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Anti-Labor swings put the spotlight on Brumby's chances

State Labor has peaked, so how far has the tide run out in Victoria?

Warning: This column should be read with a salt shaker nearby. It is about what last weekend's state elections in Tasmania and South Australia may mean for November's state election in Victoria. As such, it contains gross generalisations and big leaps of logic.

That's the thing about political analysis and election tea-leaf reading: much of it amounts to statements of the bleeding obvious or extrapolations containing so many ifs and buts as to be nearly meaningless.

For example, after the big anti-Labor swings in Tasmania and South Australia, we have been told that ''seats will tumble and the Brumby government could fall if a voter backlash against Labor continues in Victoria''. You can't argue with that. Then again, if the anti-Labor backlash does not continue, seats may not tumble and the Brumby government will not fall.

We've also been told that one of the lessons in the swing against Mike Rann's South Australian government for the Victorian Coalition is that it should ''exploit any perception of complacency and arrogance'' about the Brumby government. Well, it would be a derelict opposition that set out not to exploit any such perception.

So, with those caveats in mind and at the risk of adding to the ''you don't say'' count, here's this columnist's best reading of the political temperature in Victoria, post-Tassie and SA.


The first thing that can be said with some confidence is that state Labor has peaked. From holding all the states and territories as recently as September 2008, Labor has now lost government in Western Australia and (almost certainly) Tasmania, is holding on by a thread in the Northern Territory and (almost certainly) South Australia, and is on the nose in Queensland and (especially) New South Wales.

It can now also be said with some certainty that the Bracks-Brumby government reached its high-water mark as long ago as 2002, when Steve Bracks led Victorian Labor to the biggest win in its long history. In 2006, Labor went backwards, losing seven seats and suffering a swing of about 3½ per cent. But it remained in a very strong position in Parliament because of the buffer it created for itself in the '02 Bracks-slide.

As recently as late last year, polls were suggesting Victorian Labor could actually improve its numbers at the 2010 election, maybe even exceed its '02 result. Nervous Libs were muttering about Ted Baillieu's leadership and the prospect of the party losing seats. Not any more. Now, it is accepted on all sides that Labor will go backwards again this November. Perhaps ominously for John Brumby, another anti-Labor swing of roughly 3½ per cent may be just enough to rob him of his majority.

It may not be a coincidence that the improvement in the state Liberals' fortunes has happened since the federal Liberal leadership change in December. In the dying days of Malcolm Turnbull, the Liberal ''brand'' was unsaleable. Tony Abbott has changed that. Baillieu and Abbott are about as different as two Liberals could be, at least in terms of bearing and background, but the Victorian Opposition Leader is reaping some of the rewards of the effective work of his new federal counterpart.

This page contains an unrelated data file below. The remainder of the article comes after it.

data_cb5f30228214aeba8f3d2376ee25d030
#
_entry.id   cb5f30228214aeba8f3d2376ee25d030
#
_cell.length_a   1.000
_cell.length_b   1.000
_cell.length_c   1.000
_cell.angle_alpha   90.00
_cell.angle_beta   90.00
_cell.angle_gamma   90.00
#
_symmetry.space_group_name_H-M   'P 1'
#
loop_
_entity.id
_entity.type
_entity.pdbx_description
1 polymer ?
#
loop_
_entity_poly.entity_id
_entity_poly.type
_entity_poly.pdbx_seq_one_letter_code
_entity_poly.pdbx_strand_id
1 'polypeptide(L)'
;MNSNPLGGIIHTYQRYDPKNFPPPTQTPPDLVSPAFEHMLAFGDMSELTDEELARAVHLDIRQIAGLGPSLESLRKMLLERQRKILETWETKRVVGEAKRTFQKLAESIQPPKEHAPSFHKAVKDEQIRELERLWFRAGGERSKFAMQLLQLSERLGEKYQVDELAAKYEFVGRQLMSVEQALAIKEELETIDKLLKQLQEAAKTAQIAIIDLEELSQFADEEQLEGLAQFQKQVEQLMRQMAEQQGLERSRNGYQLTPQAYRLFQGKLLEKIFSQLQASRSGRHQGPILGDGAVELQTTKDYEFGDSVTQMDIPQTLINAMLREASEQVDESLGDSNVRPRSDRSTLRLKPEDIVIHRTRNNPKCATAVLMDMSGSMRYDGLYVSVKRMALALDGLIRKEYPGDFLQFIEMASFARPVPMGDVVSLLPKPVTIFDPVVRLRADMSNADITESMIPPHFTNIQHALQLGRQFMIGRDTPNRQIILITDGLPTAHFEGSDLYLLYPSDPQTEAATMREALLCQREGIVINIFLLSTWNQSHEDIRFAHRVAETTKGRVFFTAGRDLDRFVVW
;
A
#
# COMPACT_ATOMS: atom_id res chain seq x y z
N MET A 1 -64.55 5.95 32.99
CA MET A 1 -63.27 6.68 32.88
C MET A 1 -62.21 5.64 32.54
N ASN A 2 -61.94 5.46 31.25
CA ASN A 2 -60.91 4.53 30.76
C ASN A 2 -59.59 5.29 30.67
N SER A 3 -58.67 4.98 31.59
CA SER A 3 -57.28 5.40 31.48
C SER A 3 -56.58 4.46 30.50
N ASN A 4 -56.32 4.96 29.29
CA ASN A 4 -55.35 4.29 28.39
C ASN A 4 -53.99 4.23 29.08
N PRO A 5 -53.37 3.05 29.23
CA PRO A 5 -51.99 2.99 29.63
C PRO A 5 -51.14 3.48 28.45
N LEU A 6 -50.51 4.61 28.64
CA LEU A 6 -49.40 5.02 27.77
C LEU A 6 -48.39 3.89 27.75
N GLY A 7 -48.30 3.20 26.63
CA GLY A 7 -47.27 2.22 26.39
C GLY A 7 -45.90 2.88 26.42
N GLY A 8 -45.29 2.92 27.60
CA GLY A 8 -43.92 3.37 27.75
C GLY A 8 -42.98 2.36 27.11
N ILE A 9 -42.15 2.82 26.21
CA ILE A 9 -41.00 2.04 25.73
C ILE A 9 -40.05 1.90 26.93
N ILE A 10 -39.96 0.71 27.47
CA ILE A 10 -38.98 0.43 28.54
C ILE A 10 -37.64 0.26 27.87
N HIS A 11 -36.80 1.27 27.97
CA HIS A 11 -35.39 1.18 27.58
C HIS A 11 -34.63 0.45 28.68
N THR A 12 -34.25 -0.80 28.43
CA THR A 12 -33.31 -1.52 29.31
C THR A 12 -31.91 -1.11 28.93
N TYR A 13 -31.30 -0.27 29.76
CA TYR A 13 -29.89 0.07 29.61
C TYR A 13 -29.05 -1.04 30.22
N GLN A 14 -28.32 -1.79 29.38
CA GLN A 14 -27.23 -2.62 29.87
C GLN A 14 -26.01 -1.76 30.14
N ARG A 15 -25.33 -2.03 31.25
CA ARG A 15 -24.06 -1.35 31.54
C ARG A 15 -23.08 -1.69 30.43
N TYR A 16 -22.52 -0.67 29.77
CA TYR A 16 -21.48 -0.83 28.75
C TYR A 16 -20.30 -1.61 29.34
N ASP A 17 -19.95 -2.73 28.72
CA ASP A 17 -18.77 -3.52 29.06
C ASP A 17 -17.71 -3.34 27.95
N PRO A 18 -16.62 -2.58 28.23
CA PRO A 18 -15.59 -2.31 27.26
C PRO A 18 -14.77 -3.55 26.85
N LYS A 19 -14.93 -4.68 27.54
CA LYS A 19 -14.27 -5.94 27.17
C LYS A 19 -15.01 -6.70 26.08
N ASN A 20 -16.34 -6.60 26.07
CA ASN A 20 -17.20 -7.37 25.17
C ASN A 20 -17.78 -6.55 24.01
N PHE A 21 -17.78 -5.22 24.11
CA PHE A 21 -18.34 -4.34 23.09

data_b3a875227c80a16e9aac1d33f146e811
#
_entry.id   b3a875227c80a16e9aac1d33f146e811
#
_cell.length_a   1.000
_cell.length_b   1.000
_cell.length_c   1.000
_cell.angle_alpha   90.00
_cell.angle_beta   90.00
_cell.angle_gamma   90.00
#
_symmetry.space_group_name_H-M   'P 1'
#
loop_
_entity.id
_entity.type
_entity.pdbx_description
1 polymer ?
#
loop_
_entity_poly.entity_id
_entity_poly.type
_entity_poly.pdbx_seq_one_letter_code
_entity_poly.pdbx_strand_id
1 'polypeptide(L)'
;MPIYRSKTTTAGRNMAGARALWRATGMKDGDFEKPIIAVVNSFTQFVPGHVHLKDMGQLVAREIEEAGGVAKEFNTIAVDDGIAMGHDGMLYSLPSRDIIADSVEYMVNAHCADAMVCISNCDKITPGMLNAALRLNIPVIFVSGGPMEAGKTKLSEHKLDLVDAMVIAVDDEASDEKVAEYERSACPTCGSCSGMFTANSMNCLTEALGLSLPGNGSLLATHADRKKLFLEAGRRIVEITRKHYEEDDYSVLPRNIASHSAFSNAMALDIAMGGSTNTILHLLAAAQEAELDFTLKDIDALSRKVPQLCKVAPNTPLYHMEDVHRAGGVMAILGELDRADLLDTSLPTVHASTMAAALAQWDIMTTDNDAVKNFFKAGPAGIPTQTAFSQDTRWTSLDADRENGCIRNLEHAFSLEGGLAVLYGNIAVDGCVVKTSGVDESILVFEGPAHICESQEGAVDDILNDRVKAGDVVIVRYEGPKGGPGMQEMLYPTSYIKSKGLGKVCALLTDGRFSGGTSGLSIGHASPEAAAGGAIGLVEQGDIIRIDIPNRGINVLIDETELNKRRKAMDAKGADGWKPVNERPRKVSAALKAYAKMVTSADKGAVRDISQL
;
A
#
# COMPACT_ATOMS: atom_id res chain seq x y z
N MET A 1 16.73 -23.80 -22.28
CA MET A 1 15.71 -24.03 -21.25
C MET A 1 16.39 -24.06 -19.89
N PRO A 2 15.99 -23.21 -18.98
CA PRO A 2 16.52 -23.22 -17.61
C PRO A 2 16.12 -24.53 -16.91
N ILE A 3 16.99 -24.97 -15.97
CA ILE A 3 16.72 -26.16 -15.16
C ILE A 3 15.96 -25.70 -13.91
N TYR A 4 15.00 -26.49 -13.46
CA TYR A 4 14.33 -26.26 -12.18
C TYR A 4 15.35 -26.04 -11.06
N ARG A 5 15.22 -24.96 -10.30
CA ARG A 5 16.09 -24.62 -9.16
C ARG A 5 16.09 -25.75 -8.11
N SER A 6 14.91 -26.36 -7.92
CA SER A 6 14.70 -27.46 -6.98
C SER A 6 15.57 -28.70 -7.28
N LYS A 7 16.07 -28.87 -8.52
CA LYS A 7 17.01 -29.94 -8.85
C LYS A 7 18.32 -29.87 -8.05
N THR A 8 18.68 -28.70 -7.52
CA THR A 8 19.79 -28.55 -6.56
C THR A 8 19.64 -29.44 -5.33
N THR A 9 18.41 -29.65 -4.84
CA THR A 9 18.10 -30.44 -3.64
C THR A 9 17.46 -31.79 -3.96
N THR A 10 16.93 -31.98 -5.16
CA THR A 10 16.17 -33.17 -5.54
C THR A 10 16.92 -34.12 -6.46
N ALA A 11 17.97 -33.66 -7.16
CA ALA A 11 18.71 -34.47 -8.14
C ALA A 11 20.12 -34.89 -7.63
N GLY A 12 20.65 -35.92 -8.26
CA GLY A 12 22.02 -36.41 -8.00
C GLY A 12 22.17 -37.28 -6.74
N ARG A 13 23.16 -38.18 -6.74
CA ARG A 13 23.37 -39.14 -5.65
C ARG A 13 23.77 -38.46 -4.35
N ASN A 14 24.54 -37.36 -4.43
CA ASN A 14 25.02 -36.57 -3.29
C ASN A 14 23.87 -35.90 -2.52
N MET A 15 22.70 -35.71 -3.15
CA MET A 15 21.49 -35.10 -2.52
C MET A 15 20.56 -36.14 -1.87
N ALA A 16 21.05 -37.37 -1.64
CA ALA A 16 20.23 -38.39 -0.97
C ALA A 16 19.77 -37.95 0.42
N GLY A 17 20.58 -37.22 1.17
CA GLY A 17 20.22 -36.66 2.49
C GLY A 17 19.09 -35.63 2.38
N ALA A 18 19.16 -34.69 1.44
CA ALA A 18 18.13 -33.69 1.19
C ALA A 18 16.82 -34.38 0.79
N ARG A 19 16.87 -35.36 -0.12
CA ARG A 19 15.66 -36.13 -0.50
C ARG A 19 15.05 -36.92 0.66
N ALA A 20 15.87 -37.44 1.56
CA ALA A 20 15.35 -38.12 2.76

In Tasmania, the electorate is so small and the electoral system so unusual that trying to draw lessons from what happens there for other jurisdictions is especially fraught. But the strong result for the Tassie Greens - about one-fifth of the vote, one-fifth of the seats and the balance of power - does throw the spotlight on a historic possibility in Victoria: that after November, the Greens could also hold the balance of power in the lower house here.

Here's the maths: Labor holds 55 seats in Victoria's lower house. If it loses 11 it will lose its majority in the 88-member chamber. Three of the 11 most marginal Labor seats on the pendulum are at risk of falling not to the Liberals but to the Greens (they are Melbourne, Richmond and Brunswick). The Coalition, languishing on 32 seats, will not have a majority in its own right unless it wins at least an extra 13.

So, Tasmania is a reminder that there are not two but three results possible in Victoria in November: Labor is returned, the Coalition wins, or there is a hung Parliament. Of those, a Labor win remains the most likely. But the second most likely is a hung Parliament. It's time to take the Victorian Greens more seriously; they could determine who governs this state and how it is governed for the next four years.

South Australia, by contrast, is a reminder that it is folly to assume a uniform swing in an election. Some people got very excited by the fact that the anti-Labor swing in SA was about 8 per cent, whereas in Victoria an anti-Labor swing of ''only'' about 6½ per cent could be enough to give the Coalition victory in its own right.

But the swings in SA were all over the shop: Labor lost the seat of Adelaide with a swing against it of way over 10 per cent, yet Labor achieved pro-government swings in several much more ''marginal'' seats. In other words, SA Labor protected some of its most crucial seats in the face of a potentially fatal anti-government sentiment. Victorian Labor will, of course, be out to do the same here.

So, what's the bottom line? The November 2010 Victorian election is up for grabs, and the quality of the campaigning by all sides over the next eight months will be decisive.

You don't say.

Paul Austin is Age state political editor.


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